The reaction of the prelates accused by Archbishop Viganò has been unanimous. Cardinal Wuerl declared that during his entire tenure as Archbishop of Washington no one has come forward to say to him, “Cardinal McCarrick abused me” or made any other like claim. The only ground for Cardinal Wuerl to challenge the ministry of Archbishop McCarrick would have been information from Archbishop Viganò or other communications from the Holy See. “Such information was never provided,” he claims. – Reminder: bishop of Pittsburgh, PA, for 18 years, from 1988 to 2006, Cardinal Donald Wuerl was designated in the Grand Jury’s investigation on sex abuse (August 14, 2018) as one of the bishops who covered up abusive behavior.
Archbishop Joseph Tobin, also implicated by Archbishop Viganò’s testimony, expressed his “sadness and consternation” at the allegations of the former Nuncio in Washington. The archbishop of Newark believes that such allegations can in no way be understood as contributing to the healing of survivors of sexual abuse. He denounces the “factual errors, innuendo, and fearful ideology” (sic) of this “testimony.”
The Vaticanist Andrea Tornielli – who is so close to the current pope that among his fellow journalists he has a reputation for writing what the Vatican dictates – denounced the accusations of the former Nuncio. On the website Vatican Insider and in the newspaper La Stampa, he claimed that the accusations against Pope Francis and the demand that he resign are part of a vast campaign to destabilize the Argentinian pope being orchestrated by the conservative and fundamentalist circles for whom Archbishop Viganò is performing.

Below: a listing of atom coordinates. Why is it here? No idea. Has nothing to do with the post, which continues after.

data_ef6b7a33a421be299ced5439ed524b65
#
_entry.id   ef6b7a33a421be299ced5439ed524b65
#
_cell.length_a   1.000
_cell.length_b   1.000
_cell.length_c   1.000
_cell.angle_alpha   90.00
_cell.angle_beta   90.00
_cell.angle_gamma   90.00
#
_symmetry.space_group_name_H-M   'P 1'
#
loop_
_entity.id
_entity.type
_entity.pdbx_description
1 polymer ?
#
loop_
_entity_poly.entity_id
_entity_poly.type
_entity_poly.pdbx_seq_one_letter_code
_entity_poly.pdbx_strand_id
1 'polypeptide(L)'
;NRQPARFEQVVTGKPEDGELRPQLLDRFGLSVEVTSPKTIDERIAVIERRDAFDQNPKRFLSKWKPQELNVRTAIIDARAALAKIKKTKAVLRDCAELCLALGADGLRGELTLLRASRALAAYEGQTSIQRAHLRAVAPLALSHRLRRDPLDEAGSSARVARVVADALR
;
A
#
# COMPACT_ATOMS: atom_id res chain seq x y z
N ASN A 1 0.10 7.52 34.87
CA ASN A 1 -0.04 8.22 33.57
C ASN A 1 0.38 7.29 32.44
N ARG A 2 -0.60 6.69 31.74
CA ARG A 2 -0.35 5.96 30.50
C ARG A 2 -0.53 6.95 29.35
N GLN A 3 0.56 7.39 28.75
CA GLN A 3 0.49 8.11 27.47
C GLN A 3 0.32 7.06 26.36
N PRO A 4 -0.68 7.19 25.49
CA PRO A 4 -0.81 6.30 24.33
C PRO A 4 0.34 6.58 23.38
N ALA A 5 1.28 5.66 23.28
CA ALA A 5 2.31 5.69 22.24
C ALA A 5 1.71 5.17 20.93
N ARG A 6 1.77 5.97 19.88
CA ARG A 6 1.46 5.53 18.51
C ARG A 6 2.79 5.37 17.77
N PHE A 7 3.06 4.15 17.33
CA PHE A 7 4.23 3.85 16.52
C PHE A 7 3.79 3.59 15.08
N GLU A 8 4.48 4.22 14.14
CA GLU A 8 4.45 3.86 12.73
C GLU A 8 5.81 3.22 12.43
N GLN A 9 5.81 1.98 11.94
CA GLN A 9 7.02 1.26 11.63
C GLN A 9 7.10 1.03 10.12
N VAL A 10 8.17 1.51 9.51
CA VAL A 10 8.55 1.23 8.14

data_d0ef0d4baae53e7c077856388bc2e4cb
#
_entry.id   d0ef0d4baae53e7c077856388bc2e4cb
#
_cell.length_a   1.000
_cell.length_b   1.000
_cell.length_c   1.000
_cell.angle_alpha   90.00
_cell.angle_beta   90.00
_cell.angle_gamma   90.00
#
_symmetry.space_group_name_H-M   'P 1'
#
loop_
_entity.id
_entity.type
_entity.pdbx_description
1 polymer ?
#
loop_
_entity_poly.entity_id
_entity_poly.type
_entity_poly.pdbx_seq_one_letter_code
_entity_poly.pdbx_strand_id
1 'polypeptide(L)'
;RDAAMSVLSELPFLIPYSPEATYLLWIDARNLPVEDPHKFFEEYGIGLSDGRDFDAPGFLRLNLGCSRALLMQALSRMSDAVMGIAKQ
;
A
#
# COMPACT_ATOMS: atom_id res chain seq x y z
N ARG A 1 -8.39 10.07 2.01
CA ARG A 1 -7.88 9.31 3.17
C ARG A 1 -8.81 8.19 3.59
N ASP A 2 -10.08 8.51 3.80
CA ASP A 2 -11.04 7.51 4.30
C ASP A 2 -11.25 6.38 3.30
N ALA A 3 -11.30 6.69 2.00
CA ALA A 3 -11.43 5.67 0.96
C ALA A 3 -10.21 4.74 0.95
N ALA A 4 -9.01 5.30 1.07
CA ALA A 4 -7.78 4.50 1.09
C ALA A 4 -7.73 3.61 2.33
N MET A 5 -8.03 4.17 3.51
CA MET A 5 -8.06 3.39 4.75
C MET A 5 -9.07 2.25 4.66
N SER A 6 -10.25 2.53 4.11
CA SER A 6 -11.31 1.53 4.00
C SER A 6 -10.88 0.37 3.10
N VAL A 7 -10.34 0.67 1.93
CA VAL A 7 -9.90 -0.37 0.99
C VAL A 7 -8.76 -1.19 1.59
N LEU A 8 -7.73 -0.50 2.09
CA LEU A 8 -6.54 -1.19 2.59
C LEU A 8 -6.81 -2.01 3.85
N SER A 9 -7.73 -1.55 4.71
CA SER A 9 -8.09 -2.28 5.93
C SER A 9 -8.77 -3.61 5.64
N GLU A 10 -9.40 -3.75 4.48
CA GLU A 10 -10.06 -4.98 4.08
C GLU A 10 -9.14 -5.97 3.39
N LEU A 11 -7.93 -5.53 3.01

On the same website Vatican Insider, Cardinal Kevin Farrell, prefect of the Dicastery for Laity, Family and Life, and likewise seriously implicated by Archbishop Viganò, claimed unabashedly: “I never saw McCarrick behave in an inappropriate way.” And he added that the former archbishop of Washington had a “great reputation”, had been chosen by the pope, and that no “complaint” was ever filed while he was working by his side. “So why should I have thought there was something wrong in his way of being?” he asked candidly.
Cardinal Daniel DiNardo was more circumspect. The archbishop of Galveston-Houston, TX, and president of the United States Conference of Catholic Bishops (USCCB), declared that Archbishop Viganò’s accusations bring “particular focus and urgency” to the need for an “examination into how the grave moral failings of a brother bishop (McCarrick) could have been tolerated for so long and proven no impediment to his advancement.” The questions raised by Archbishop Viganò, believes the American cardinal, “deserve answers that are conclusive and based on evidence.”
Those Who Defend Archbishop Viganò